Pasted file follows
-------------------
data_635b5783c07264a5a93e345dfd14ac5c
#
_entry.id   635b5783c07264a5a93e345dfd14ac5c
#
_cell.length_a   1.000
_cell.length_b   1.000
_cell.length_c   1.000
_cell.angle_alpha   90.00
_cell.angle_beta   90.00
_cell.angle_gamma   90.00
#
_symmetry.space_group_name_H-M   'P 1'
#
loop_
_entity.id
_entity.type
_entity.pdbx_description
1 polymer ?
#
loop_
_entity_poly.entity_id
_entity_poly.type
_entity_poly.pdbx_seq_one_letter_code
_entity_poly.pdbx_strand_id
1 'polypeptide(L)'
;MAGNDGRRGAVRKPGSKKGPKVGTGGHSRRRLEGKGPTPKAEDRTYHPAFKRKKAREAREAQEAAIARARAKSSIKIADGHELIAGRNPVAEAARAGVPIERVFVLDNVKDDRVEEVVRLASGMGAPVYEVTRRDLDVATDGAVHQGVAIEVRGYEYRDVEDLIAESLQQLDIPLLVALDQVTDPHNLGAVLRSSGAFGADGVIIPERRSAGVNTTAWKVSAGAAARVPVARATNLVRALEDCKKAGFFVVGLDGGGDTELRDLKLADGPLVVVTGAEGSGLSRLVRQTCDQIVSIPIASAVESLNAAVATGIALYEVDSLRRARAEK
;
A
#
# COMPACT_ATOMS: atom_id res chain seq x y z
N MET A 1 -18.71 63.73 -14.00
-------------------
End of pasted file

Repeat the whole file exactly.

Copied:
data_635b5783c07264a5a93e345dfd14ac5c
#
_entry.id   635b5783c07264a5a93e345dfd14ac5c
#
_cell.length_a   1.000
_cell.length_b   1.000
_cell.length_c   1.000
_cell.angle_alpha   90.00
_cell.angle_beta   90.00
_cell.angle_gamma   90.00
#
_symmetry.space_group_name_H-M   'P 1'
#
loop_
_entity.id
_entity.type
_entity.pdbx_description
1 polymer ?
#
loop_
_entity_poly.entity_id
_entity_poly.type
_entity_poly.pdbx_seq_one_letter_code
_entity_poly.pdbx_strand_id
1 'polypeptide(L)'
;MAGNDGRRGAVRKPGSKKGPKVGTGGHSRRRLEGKGPTPKAEDRTYHPAFKRKKAREAREAQEAAIARARAKSSIKIADGHELIAGRNPVAEAARAGVPIERVFVLDNVKDDRVEEVVRLASGMGAPVYEVTRRDLDVATDGAVHQGVAIEVRGYEYRDVEDLIAESLQQLDIPLLVALDQVTDPHNLGAVLRSSGAFGADGVIIPERRSAGVNTTAWKVSAGAAARVPVARATNLVRALEDCKKAGFFVVGLDGGGDTELRDLKLADGPLVVVTGAEGSGLSRLVRQTCDQIVSIPIASAVESLNAAVATGIALYEVDSLRRARAEK
;
A
#
# COMPACT_ATOMS: atom_id res chain seq x y z
N MET A 1 -18.71 63.73 -14.00